chrisgull

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About chrisgull

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  1. Please make client builds for ARM/ARM64-based Windows 10 PC.
  2. It's somewhat substantial, sure - but less than the hardware it runs on. Just my server hard drive pool cost 3x that. I think the point here is that enterprise pricing is vastly different than small business or home pricing. Your link to Windows server pricing makes a good point - $501 license for Server Essentials, $6155 for Datacenter edition. Now that's enterprise pricing.
  3. Nah Server Essentials is not an enterprise product. It's geared - and priced - towards small business and home users.
  4. What you don't get from Windows Home/Pro that I find essential in Server is full storage virtualization features.
  5. FTR, your assumptions don't hold. I paid $12 on sale for my Windows Server 2016 Essentials license. Completely legal. I even called Microsoft to verify. List price was $399 for 2016, now $501 for 2019, but nobody seems to pay list price. Now, compare $12 - or $399, or $501 - over, say, five years to $1800 for Sync Business over five years.
  6. BTW Local Share seems useful. Today I do backups by syncing my server data to a backup storage pool mounted to the same server. I had to create a different user login on the server to do this, and have a separate Sync instance running on that user's desktop. Local Share would make this really easy, as well as resource efficient. (Except I don't have a business license, so I can't use it.) Another thought on server license... I'd be willing to pay a one-time fee to add server license to my Home Pro license. But not $360/year. How about a one-time fee of $50?
  7. Actually, the page you linked to states "Server Operating System means all Windows Server group and Linux and NAS with non-arm based CPU." This is of course a problem on the Linux side as well, as there are plenty of x86-based desktop installs, and NAS boxes suitable for home use. Once again, OS or CPU family is NOT an indicator of whether you run a business. Find a more appropriate way to differentiate home and business tiers.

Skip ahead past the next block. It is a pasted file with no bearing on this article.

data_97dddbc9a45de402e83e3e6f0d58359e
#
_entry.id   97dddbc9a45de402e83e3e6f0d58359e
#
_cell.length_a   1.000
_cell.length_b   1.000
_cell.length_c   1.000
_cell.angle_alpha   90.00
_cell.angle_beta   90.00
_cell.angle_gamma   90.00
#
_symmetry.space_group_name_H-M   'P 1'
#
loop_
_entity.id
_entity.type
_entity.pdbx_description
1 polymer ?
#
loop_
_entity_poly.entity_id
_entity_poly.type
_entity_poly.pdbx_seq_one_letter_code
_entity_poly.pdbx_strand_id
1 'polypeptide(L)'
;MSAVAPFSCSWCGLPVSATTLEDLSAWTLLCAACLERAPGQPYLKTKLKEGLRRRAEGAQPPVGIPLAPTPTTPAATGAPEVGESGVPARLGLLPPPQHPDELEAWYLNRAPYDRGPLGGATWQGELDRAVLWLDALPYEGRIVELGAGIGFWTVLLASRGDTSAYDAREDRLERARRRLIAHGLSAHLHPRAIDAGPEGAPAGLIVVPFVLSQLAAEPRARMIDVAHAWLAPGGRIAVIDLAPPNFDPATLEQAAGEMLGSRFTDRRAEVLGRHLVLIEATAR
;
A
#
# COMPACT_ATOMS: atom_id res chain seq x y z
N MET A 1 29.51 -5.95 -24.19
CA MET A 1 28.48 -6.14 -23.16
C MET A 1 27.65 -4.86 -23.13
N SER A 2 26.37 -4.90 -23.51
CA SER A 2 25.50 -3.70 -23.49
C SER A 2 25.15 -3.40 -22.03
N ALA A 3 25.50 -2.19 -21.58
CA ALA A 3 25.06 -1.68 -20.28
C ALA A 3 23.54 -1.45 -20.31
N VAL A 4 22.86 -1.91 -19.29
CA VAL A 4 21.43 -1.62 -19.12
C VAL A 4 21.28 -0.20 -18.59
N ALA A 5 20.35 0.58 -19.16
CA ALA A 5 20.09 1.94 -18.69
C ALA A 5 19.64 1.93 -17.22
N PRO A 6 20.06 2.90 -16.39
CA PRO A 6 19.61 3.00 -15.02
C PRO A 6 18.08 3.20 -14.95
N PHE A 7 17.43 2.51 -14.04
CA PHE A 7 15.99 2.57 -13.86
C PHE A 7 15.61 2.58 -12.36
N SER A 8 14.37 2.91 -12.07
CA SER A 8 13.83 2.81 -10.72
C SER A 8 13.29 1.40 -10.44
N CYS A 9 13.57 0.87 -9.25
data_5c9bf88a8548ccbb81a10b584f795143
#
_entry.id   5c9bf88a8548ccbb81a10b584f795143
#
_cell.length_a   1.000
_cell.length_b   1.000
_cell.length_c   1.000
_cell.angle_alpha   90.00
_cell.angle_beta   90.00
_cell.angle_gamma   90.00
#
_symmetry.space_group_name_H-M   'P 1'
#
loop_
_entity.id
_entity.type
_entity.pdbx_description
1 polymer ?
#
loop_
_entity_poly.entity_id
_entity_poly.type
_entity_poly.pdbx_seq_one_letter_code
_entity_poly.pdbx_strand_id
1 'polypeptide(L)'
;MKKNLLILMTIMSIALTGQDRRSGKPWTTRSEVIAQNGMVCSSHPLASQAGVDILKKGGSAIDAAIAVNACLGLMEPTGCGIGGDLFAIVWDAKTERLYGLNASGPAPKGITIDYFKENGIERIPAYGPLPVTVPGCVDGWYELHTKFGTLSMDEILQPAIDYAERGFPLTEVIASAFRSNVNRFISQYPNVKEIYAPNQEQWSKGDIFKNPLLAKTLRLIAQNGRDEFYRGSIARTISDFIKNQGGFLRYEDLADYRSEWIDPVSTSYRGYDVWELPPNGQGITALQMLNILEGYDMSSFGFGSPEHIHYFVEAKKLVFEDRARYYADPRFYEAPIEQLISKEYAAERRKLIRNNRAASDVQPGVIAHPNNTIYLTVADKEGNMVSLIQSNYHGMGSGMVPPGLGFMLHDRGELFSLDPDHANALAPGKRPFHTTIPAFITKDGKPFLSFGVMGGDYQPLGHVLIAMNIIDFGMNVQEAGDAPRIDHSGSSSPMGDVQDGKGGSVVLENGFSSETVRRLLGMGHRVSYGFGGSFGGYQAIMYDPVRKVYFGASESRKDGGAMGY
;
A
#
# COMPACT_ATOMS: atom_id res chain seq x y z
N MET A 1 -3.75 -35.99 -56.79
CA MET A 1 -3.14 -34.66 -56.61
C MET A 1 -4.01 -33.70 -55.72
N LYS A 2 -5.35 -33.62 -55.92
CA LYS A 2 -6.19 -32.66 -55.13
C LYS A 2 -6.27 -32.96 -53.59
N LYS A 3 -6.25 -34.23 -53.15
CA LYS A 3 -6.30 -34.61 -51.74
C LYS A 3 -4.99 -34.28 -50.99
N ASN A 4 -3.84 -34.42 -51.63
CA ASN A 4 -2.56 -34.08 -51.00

8. This is a problem for my use case. I use a Windows Server 2016 Essentials as home NAS, with proper storage virtualization and redundancy. I have a Sync Home Pro license. Are you saying that 2.7 and later won't work on my server? I also disagree with the concept of deciding "pro" status based on operating system. There are better ways to tier licensing, like number of users. Besides, Windows Server Essentials was always targeted at the prosumer market, with media extensions for home media server use. In fact, its conceptual origins are from the Windows Home Server project initiated by
  9. There is an invalid assumption in Sync (and many other softwares) that media will not deteriorate over time. To detect deterioration, a forced full reindexing reading every single bit could be useful. I have not seen this function in Sync so I am requesting this feature. Background: I use Sync readonly shares to make offsite backups of a 20TB data set. Two backup sets are swapped by physically transporting drives to remote location for safe storage every 2-3 months. A few times deteriorated media has been detected, not when syncing but when explicitly scanning media surfaces with tools su
  10. I am seeing 0.5 - 5 Mbps traffic between my two syncing Windows computers on a LAN in an idle situation, was expecting close to zero. Configuration: 15 folders, about 300K files and subfolders, about 1.5 TB in total. Both peers have finished indexing and syncing. rescan interval set to a large number. All folders are syncing with read/write keys. One folder is on a removable drive on one computer, and has been removed. LAN peer discovery is on. No peers outside the LAN when this behavior is observed. Questions: Is this a problem or expec
  11. Filter the history by folder, by peer, by time, and by text search. Current implementation of Windows GUI shows one monolithic list which decreases in value as the number of events, folders and peers increases. Some filtering could make the history quite useful.